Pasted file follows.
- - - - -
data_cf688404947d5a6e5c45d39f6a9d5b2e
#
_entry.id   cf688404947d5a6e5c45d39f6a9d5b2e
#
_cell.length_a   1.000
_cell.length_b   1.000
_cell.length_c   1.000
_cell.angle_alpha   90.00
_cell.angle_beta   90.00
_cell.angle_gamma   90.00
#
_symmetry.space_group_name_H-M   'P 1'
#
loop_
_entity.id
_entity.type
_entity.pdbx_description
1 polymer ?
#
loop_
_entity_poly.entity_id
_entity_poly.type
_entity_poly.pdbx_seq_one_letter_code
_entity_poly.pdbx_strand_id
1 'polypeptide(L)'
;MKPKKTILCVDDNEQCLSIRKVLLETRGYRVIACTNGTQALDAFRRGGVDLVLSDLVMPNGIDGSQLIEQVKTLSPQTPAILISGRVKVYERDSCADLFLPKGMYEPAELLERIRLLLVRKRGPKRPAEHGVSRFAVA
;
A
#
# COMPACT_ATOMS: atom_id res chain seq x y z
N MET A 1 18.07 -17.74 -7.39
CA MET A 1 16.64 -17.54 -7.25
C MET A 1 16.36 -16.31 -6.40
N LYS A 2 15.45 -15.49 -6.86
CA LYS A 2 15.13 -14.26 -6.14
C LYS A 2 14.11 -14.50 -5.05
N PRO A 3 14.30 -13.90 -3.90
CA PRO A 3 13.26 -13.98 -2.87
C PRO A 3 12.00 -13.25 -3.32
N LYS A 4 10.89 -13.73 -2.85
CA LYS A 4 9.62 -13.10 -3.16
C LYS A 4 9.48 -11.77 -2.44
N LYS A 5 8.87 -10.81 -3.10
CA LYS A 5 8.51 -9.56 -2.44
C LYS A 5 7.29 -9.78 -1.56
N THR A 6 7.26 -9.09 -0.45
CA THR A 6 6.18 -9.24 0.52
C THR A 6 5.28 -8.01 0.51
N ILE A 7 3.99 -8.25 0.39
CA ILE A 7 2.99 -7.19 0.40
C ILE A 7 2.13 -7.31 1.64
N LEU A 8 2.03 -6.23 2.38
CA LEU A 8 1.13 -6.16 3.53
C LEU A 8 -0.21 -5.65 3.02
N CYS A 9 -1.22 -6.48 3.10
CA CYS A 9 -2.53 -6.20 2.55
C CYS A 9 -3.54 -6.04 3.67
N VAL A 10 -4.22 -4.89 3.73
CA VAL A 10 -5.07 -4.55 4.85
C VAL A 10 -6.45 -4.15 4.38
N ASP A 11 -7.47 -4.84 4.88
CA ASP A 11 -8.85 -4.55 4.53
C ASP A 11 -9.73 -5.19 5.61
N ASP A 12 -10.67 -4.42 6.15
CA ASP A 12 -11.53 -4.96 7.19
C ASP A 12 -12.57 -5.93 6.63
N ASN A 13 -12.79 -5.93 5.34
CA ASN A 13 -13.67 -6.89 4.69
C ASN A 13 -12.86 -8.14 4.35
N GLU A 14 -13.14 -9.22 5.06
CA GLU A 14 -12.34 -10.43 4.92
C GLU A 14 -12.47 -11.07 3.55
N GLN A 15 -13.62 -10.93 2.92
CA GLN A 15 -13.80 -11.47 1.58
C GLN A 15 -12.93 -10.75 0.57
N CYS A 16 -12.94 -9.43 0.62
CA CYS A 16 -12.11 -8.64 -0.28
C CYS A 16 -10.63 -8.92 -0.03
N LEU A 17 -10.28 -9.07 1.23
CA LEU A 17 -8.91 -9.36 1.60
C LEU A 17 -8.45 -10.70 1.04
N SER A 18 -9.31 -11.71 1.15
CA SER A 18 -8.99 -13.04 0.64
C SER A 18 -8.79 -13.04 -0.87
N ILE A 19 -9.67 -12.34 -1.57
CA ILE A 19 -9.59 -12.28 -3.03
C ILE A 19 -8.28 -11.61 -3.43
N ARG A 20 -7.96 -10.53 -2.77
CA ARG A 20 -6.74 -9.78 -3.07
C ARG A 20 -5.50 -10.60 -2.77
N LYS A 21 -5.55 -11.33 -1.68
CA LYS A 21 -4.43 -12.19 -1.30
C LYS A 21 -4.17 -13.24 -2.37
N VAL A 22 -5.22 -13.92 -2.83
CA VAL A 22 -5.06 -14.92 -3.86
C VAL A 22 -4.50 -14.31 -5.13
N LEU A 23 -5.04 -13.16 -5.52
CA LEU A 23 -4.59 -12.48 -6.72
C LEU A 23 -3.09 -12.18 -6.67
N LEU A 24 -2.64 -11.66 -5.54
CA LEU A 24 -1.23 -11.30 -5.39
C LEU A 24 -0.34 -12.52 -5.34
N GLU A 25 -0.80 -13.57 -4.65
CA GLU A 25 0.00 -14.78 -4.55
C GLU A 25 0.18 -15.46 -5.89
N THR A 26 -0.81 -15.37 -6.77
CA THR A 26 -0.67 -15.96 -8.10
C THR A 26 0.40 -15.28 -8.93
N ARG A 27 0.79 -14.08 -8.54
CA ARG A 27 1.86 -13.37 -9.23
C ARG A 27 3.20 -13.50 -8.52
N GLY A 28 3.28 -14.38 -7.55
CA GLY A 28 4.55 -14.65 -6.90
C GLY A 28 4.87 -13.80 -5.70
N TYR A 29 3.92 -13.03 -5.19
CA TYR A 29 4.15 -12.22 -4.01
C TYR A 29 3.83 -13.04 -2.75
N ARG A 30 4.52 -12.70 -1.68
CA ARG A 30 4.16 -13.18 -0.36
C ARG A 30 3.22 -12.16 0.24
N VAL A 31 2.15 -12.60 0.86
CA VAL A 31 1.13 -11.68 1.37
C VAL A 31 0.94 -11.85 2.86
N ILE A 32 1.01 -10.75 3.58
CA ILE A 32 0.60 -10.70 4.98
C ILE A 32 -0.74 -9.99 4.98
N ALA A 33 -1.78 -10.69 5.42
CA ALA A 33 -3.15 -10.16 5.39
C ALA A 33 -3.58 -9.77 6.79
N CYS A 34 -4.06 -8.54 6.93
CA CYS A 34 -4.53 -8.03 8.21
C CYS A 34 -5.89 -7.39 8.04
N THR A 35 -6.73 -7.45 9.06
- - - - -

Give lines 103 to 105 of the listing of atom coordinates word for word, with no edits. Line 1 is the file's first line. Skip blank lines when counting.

N GLU A 25 -0.80 -13.57 -4.65
CA GLU A 25 0.00 -14.78 -4.55
C GLU A 25 0.18 -15.46 -5.89